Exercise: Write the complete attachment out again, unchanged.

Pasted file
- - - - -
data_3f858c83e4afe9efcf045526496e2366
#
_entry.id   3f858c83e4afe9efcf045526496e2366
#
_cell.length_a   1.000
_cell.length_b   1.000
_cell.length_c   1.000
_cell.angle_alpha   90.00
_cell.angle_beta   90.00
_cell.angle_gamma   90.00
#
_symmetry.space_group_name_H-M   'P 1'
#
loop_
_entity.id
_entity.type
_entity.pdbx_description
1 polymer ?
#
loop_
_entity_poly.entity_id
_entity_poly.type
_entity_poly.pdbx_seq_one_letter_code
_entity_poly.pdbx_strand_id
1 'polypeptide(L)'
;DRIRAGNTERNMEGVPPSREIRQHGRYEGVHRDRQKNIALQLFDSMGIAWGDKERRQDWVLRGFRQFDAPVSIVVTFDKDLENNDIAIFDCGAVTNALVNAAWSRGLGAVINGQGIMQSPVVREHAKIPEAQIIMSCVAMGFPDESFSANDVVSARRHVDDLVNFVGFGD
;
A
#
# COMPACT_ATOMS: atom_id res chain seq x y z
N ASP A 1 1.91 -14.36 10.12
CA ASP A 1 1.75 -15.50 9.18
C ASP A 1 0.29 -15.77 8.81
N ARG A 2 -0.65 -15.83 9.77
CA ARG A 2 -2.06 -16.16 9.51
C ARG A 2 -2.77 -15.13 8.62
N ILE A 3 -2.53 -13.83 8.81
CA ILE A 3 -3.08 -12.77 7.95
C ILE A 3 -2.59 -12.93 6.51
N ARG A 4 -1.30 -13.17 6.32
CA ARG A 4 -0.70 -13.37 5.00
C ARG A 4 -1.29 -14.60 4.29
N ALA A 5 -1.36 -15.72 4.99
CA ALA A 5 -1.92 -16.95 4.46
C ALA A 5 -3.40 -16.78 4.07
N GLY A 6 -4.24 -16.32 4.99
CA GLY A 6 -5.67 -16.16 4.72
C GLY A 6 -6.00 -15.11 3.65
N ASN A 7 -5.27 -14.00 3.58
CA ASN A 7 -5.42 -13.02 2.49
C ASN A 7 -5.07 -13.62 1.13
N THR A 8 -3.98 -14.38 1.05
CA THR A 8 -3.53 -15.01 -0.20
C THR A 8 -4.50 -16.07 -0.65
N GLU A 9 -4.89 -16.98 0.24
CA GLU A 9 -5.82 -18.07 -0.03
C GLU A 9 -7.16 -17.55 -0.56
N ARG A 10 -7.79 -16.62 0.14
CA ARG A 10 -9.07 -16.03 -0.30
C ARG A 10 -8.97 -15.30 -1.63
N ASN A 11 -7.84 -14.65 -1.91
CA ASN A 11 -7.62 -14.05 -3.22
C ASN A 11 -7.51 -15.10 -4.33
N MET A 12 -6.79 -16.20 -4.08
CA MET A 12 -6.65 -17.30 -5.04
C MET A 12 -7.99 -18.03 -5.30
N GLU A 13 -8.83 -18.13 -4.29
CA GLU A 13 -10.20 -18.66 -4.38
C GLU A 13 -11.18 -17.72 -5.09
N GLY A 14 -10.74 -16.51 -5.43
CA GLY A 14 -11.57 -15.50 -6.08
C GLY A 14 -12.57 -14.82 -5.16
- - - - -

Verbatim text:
data_3f858c83e4afe9efcf045526496e2366
#
_entry.id   3f858c83e4afe9efcf045526496e2366
#
_cell.length_a   1.000
_cell.length_b   1.000
_cell.length_c   1.000
_cell.angle_alpha   90.00
_cell.angle_beta   90.00
_cell.angle_gamma   90.00
#
_symmetry.space_group_name_H-M   'P 1'
#
loop_
_entity.id
_entity.type
_entity.pdbx_description
1 polymer ?
#
loop_
_entity_poly.entity_id
_entity_poly.type
_entity_poly.pdbx_seq_one_letter_code
_entity_poly.pdbx_strand_id
1 'polypeptide(L)'
;DRIRAGNTERNMEGVPPSREIRQHGRYEGVHRDRQKNIALQLFDSMGIAWGDKERRQDWVLRGFRQFDAPVSIVVTFDKDLENNDIAIFDCGAVTNALVNAAWSRGLGAVINGQGIMQSPVVREHAKIPEAQIIMSCVAMGFPDESFSANDVVSARRHVDDLVNFVGFGD
;
A
#
# COMPACT_ATOMS: atom_id res chain seq x y z
N ASP A 1 1.91 -14.36 10.12
CA ASP A 1 1.75 -15.50 9.18
C ASP A 1 0.29 -15.77 8.81
N ARG A 2 -0.65 -15.83 9.77
CA ARG A 2 -2.06 -16.16 9.51
C ARG A 2 -2.77 -15.13 8.62
N ILE A 3 -2.53 -13.83 8.81
CA ILE A 3 -3.08 -12.77 7.95
C ILE A 3 -2.59 -12.93 6.51
N ARG A 4 -1.30 -13.17 6.32
CA ARG A 4 -0.70 -13.37 5.00
C ARG A 4 -1.29 -14.60 4.29
N ALA A 5 -1.36 -15.72 4.99
CA ALA A 5 -1.92 -16.95 4.46
C ALA A 5 -3.40 -16.78 4.07
N GLY A 6 -4.24 -16.32 4.99
CA GLY A 6 -5.67 -16.16 4.72
C GLY A 6 -6.00 -15.11 3.65
N ASN A 7 -5.27 -14.00 3.58
CA ASN A 7 -5.42 -13.02 2.49
C ASN A 7 -5.07 -13.62 1.13
N THR A 8 -3.98 -14.38 1.05
CA THR A 8 -3.53 -15.01 -0.20
C THR A 8 -4.50 -16.07 -0.65
N GLU A 9 -4.89 -16.98 0.24
CA GLU A 9 -5.82 -18.07 -0.03
C GLU A 9 -7.16 -17.55 -0.56
N ARG A 10 -7.79 -16.62 0.14
CA ARG A 10 -9.07 -16.03 -0.30
C ARG A 10 -8.97 -15.30 -1.63
N ASN A 11 -7.84 -14.65 -1.91
CA ASN A 11 -7.62 -14.05 -3.22
C ASN A 11 -7.51 -15.10 -4.33
N MET A 12 -6.79 -16.20 -4.08
CA MET A 12 -6.65 -17.30 -5.04
C MET A 12 -7.99 -18.03 -5.30
N GLU A 13 -8.83 -18.13 -4.29
CA GLU A 13 -10.20 -18.66 -4.38
C GLU A 13 -11.18 -17.72 -5.09
N GLY A 14 -10.74 -16.51 -5.43
CA GLY A 14 -11.57 -15.50 -6.08
C GLY A 14 -12.57 -14.82 -5.16